Lester Holt’s next NBC job takes him from serious “Nightly News” to a part of the TV schedule once known for being more animated.

The veteran anchor will this weekend debut his “Kids’ Edition” of NBC’s evening newscast on its Saturday A.M. schedule, just in time to talk about the looming 2020 election — and Halloween, to boot.

“I don’t have to wear a tie, which is always fun,” quips Holt in a recent interview.

Holt’s dress may be casual, but there’s something potentially consequential about the maneuver, and not just because the anchor often uses the program to answer children’s questions about the coronavirus pandemic. “Nightly News: Kids” Edition” (complete with a young person doing a voice-over introduction) has been streaming once or twice a week on NBCNews.com since it debuted in April, and NBC’s interest in trying it on traditional television — it will air this Saturday and on November 14 —  is the latest sign of the new importance some of the medium’s biggest news operations are placing on younger audiences.

Nickelodeon, part of ViacomCBS, recently named Magalie Laguerre-Wilkinson, a veteran producer at “60 Minutes,” as its vice president of news programming as well as executive producer of a rebooted “Nick News.” That well-regarded effort ended in 2016, when former host and producer Linda Ellerbee retired. Meanwhile, WarnerMedia’s CNN has recently been working with Sesame Workshop on a series of “town hall” events that tap characters from “Sesame Street” to help talk to younger viewers about the intense and sometimes difficult cycle of news that has enveloped many Americans.

NBC News may be trying to see if it can bring the younger viewers accustomed to streaming Holt’s reports for kids from social media to a more traditional outlet. The show has also been available on NBC News’ YouTube channel an  NBCUniversal’s streaming-video service Peacock. Approximately 26% of all U.S. adults say they get some of their news on YouTube, according to a study conducted earlier this year by Pew Research, but “relatively few” say the YouTube content represents their primary news source.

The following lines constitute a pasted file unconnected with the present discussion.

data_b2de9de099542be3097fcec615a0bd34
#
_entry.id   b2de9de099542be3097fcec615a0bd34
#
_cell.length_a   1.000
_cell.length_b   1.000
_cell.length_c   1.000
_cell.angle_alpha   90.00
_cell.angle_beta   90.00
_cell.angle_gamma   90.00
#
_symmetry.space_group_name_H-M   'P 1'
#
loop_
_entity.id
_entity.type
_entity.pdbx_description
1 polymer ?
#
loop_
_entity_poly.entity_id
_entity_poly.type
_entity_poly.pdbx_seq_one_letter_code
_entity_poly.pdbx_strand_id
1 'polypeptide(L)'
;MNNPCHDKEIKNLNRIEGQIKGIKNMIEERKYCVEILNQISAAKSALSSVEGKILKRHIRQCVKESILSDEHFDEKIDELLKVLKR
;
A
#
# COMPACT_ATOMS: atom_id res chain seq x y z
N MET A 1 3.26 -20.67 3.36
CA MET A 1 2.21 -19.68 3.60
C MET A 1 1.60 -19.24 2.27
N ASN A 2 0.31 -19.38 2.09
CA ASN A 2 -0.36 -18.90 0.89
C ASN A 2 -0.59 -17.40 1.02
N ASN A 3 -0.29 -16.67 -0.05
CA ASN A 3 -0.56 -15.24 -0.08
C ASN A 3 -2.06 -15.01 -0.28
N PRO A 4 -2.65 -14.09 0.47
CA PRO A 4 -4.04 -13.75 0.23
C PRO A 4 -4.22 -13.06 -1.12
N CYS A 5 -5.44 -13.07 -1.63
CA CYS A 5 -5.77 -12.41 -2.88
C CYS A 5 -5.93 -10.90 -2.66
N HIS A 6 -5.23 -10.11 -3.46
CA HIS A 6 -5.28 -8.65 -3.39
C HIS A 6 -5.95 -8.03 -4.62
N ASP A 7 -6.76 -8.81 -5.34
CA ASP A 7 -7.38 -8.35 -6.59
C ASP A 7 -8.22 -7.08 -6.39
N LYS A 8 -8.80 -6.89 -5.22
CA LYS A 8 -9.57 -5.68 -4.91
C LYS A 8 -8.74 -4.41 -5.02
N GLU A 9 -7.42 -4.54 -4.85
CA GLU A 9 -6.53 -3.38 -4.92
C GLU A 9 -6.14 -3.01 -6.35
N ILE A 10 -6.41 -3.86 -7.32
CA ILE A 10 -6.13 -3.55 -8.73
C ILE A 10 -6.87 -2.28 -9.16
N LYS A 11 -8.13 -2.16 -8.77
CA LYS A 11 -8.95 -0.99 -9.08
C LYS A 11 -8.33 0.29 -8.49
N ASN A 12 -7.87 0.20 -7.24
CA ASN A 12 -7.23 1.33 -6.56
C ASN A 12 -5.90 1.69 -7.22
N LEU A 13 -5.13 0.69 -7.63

Once jammed full of cartoons from Hanna-Barbera and special-effects-laden sci-fi from Sid & Marty Krofft, broadcast-network Saturday mornings have become a relatively staid affair. The networks years ago ceded most of their schedule at that time to their news divisions and local affiliates or turned it over to programming blocks curated by third-party producers. NBC News designed Holt’s kids-news program for viewers between six and the early teens.

There is precedent for the show. CBS News between 1971 and 1986 featured two-minute-long “In The News” segments for kids during Saturday-morning cartoons. The main anchor, Christopher Glenn, narrated the reports without appearing on camera. Between 1978 and 1982, however, he anchored “30 Minutes,” a kids’ version of mainstay “60 Minutes” that appeared on CBS after the Saturday cartoons had ended for the day.

The first TV version of “Kids Edition” is slated to air Saturday on NBC at 8:30 a.m. eastern on many stations – and will run 30 minutes (the digital editions tend to run between 10 and 20). With the presidential election just three days away, Holt will talk to viewers about the voting process and feature reports on a virtual Halloween costume parade and a pumpkin science experiment. He will also offer tips for children about masks, and a piece on pandemic puppies, and will take questions submitted by children on topics that fire up their curiosity.

Recent “Kids Edition” episodes on YouTube – 50 have been made so far — feature Holt and NBC News medical correspondent Dr. John Torres answering coronavirus questions from young viewers who email videos of themselves. Many of them thank “Mr. Holt” for doing the show, and one young girl even showed off a new spider-shaped hair accessory.  The program also features a series on “Inspiring Kids,” like one young teen who continues to swim despite losing her sight due to a rare autoimmune disease. The segment focuses on her guide dog as a way to interest younger viewers.

Some “Kids Edition” reports explain what it’s like to be the president of the United States or why Alaskan bears eat so much before they hibernate. Other NBC News personnel who join Holt on camera are introduced as “our friend” or “our pal.” Holt has used the sign-off he has used on traditional “Nightly News” for his younger audience: “Take care of yourself — and each other.” He has anchored the program from a home office, and viewers can clearly see one of his hobbies on display. Holt plays bass guitar and at least one instrument can be spotted hanging on a wall.

“It’s been fun for us to try to encapsulate the big stories and themes of the week,” says Holt. The idea was suggested by one of the producers at “Nightly News” as the nation became more gripped by the pandemic, and a team has been working on it enough to keep it going week to week. “It has been the little engine that could,” says Holt. “It was an idea among a few people at ‘Nightly News’ and a few more people came aboard, and we said, ‘Let’s figure it out.’ We put it on really quickly and we continue to tweak it.” Audience reaction will play some role in determining if one of those tweaks is doing the show for TV on a permanent basis.